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75% of doctors practice defensive medicine to avoid claims: survey

Survey shows doctors fearing patient complaints and claims – or negative media coverage of the medical profession – have changed the way they practice medicine.

Image: jasleen_kaur via Creative Commons

THREE IN FOUR DOCTORS SAY they practice “defensive medicine” and avoid performing complicated procedures to prevent complaints and claims, according to a survey by the Medical Protection Society (MPS).

Seventy-four per cent of those said that fear of media criticism of their profession was a contributory factor in avoiding complaints, instead of aiming to further their patient’s diagnosis.

MPS surveyed 450 doctors among its members across Ireland.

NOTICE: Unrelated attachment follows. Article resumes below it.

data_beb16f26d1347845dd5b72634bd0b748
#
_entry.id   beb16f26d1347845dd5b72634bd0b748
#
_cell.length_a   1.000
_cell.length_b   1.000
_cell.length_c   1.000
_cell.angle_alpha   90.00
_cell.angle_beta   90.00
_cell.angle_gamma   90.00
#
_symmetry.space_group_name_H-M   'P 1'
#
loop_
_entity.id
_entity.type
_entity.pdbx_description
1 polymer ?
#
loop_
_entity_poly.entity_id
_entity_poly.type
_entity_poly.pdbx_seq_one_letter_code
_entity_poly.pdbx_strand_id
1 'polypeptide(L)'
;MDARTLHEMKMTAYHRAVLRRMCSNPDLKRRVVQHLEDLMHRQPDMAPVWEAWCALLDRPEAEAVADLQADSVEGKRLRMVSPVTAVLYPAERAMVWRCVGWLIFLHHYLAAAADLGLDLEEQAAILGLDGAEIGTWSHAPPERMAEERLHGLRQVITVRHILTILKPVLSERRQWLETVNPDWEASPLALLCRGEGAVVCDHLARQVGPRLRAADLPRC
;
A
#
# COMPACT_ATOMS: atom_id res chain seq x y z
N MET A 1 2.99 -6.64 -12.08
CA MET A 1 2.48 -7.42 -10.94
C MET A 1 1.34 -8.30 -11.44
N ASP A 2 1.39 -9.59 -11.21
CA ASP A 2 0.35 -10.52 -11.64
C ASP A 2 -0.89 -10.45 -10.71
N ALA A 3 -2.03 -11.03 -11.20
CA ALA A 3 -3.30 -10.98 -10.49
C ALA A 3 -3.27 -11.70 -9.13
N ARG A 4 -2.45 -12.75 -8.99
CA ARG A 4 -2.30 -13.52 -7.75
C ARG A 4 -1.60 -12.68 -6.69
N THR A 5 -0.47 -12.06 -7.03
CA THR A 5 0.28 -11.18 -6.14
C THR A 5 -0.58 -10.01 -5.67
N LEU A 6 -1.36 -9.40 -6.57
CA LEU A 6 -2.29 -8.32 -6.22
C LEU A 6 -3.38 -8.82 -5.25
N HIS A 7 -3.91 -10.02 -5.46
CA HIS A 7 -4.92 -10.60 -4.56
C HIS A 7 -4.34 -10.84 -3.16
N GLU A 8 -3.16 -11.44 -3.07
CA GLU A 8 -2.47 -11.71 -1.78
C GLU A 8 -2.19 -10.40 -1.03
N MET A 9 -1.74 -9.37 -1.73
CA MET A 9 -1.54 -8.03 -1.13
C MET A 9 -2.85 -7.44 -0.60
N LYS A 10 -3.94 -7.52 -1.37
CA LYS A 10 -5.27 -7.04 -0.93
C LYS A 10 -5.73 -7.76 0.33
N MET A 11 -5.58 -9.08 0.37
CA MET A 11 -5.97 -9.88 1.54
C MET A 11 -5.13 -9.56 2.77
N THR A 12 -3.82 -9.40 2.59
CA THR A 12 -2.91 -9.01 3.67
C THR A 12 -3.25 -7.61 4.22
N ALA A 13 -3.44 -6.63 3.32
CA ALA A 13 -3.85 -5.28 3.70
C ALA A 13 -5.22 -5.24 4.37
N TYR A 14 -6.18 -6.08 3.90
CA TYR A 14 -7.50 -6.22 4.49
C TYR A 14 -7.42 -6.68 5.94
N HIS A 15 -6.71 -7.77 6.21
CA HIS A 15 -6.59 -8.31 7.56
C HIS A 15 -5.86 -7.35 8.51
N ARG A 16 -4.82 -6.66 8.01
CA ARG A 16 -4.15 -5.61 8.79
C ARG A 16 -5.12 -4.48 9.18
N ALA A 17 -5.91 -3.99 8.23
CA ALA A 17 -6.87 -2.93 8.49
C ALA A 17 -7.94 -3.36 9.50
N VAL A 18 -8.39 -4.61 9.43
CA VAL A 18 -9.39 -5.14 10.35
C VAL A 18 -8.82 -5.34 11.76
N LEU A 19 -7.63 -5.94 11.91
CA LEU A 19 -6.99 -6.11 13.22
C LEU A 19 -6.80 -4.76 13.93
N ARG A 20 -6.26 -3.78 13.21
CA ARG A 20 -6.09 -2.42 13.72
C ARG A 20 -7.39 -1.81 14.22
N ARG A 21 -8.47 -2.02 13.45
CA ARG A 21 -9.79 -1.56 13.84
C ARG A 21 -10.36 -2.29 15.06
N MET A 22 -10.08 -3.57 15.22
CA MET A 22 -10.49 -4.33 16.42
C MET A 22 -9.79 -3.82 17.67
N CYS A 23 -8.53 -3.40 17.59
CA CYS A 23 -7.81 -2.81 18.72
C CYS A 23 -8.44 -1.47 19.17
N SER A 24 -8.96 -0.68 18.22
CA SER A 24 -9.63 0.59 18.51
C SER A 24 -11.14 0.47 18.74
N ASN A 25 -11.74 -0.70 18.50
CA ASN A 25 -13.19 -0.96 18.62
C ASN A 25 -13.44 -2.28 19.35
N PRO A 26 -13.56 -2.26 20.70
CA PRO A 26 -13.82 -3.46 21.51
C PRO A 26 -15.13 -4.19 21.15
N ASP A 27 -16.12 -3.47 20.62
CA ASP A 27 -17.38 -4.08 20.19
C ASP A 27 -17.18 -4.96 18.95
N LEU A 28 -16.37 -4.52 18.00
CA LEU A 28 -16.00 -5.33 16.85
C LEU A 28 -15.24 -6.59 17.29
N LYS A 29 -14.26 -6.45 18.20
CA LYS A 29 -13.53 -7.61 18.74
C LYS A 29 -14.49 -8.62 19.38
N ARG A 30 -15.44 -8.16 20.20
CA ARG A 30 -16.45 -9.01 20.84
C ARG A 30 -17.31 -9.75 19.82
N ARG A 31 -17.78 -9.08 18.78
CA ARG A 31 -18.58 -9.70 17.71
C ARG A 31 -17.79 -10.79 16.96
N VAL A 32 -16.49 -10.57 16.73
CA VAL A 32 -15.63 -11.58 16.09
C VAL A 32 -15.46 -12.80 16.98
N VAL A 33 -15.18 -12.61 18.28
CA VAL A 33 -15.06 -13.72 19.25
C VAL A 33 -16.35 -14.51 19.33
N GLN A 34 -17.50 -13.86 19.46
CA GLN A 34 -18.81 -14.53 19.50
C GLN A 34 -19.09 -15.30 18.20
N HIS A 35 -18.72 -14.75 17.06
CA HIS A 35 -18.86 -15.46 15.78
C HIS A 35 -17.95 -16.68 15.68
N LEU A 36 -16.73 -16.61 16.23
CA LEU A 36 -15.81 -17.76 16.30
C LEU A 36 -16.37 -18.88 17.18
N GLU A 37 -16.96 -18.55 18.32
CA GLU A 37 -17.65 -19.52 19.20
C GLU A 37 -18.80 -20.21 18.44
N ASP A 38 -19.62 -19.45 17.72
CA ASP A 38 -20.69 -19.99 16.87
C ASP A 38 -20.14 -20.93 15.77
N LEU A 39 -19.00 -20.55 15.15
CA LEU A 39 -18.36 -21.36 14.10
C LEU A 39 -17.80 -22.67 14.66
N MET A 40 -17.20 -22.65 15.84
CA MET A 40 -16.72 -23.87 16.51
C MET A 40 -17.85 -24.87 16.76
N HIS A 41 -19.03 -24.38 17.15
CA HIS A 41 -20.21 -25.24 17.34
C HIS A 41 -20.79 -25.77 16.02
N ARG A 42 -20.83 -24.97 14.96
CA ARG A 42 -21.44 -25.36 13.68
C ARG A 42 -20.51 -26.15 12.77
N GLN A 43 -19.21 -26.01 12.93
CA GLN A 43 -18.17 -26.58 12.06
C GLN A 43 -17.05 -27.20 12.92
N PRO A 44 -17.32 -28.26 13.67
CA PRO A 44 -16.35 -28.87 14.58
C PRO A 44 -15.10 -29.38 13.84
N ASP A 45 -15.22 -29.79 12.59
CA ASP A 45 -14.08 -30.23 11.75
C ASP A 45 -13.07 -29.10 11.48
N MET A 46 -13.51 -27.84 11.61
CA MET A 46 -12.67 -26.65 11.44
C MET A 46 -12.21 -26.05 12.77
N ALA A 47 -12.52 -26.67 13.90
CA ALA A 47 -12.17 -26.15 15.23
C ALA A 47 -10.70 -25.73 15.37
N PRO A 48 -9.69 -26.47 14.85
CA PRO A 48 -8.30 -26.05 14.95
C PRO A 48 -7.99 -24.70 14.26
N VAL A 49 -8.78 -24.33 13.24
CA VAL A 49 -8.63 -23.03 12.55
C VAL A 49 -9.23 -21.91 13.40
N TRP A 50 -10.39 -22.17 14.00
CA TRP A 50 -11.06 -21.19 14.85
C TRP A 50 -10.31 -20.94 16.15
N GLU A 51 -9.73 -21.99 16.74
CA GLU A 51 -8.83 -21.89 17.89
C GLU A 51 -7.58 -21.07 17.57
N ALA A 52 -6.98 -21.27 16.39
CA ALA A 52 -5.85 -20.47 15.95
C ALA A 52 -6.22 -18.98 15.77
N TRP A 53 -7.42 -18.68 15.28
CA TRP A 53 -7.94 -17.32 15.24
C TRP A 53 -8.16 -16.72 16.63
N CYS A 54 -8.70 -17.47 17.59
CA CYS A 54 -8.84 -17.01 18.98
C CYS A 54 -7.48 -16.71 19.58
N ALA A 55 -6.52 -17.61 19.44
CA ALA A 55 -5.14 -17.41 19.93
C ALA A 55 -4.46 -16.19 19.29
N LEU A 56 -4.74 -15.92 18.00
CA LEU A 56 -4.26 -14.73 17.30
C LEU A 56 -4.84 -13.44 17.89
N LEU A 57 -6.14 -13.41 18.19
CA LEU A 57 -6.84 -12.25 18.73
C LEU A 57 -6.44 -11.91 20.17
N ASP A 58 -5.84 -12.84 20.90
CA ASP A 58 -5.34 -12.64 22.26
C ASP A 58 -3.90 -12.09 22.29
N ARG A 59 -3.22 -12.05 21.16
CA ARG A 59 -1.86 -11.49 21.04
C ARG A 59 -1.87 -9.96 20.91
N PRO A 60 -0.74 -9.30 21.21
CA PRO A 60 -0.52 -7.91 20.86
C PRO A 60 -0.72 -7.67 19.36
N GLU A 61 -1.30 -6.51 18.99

Overall, 62% of doctors said they kept more detailed records and 61% were more careful about making follow-up arrangements for patients because of fear of claims or complaints about their treatment.

The director of policy and communications at MPS, Dr Stephanie Brown, said that poor communication between doctors and patients was a higher factor than substandard care.

Brown said that because medicine is not risk-free, doctors cannot always guarantee a successful outcome for their patients.

“But,” she said, “if you have managed your patient’s treatment appropriately and communicated effectively from the beginning, and documented this, it will reduce the risk of the patient bringing a successful complaint or claim”.

She said doctors should always do the best for their patients and “be prepared to justify their actions” regardless of their concerns about negative media coverage.

Although 70% of survey respondents said they were worried that a complaint would lead to an investigation, just 8% had actually been involved in an investigation.

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